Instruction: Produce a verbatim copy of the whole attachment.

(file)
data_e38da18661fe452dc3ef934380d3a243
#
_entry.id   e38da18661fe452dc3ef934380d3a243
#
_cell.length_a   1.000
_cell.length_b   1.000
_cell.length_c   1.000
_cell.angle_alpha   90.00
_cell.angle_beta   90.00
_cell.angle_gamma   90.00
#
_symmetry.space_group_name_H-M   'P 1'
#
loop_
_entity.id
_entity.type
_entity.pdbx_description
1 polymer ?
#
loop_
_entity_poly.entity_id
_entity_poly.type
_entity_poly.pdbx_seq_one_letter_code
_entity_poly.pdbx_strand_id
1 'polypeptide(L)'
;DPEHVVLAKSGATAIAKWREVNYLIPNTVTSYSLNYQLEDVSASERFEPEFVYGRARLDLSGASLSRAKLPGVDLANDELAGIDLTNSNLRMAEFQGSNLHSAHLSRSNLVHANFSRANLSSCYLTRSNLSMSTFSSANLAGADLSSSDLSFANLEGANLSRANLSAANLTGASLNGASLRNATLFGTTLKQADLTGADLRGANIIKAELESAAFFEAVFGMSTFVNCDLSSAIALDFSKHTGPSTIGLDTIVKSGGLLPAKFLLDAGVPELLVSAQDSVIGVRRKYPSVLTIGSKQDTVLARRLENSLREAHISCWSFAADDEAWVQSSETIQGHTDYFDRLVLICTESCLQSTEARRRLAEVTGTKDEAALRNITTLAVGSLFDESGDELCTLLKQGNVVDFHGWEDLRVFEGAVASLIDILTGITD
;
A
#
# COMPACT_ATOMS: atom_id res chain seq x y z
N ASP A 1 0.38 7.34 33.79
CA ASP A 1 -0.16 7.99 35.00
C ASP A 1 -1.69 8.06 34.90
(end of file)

data_e38da18661fe452dc3ef934380d3a243
#
_entry.id   e38da18661fe452dc3ef934380d3a243
#
_cell.length_a   1.000
_cell.length_b   1.000
_cell.length_c   1.000
_cell.angle_alpha   90.00
_cell.angle_beta   90.00
_cell.angle_gamma   90.00
#
_symmetry.space_group_name_H-M   'P 1'
#
loop_
_entity.id
_entity.type
_entity.pdbx_description
1 polymer ?
#
loop_
_entity_poly.entity_id
_entity_poly.type
_entity_poly.pdbx_seq_one_letter_code
_entity_poly.pdbx_strand_id
1 'polypeptide(L)'
;DPEHVVLAKSGATAIAKWREVNYLIPNTVTSYSLNYQLEDVSASERFEPEFVYGRARLDLSGASLSRAKLPGVDLANDELAGIDLTNSNLRMAEFQGSNLHSAHLSRSNLVHANFSRANLSSCYLTRSNLSMSTFSSANLAGADLSSSDLSFANLEGANLSRANLSAANLTGASLNGASLRNATLFGTTLKQADLTGADLRGANIIKAELESAAFFEAVFGMSTFVNCDLSSAIALDFSKHTGPSTIGLDTIVKSGGLLPAKFLLDAGVPELLVSAQDSVIGVRRKYPSVLTIGSKQDTVLARRLENSLREAHISCWSFAADDEAWVQSSETIQGHTDYFDRLVLICTESCLQSTEARRRLAEVTGTKDEAALRNITTLAVGSLFDESGDELCTLLKQGNVVDFHGWEDLRVFEGAVASLIDILTGITD
;
A
#
# COMPACT_ATOMS: atom_id res chain seq x y z
N ASP A 1 0.38 7.34 33.79
CA ASP A 1 -0.16 7.99 35.00
C ASP A 1 -1.69 8.06 34.90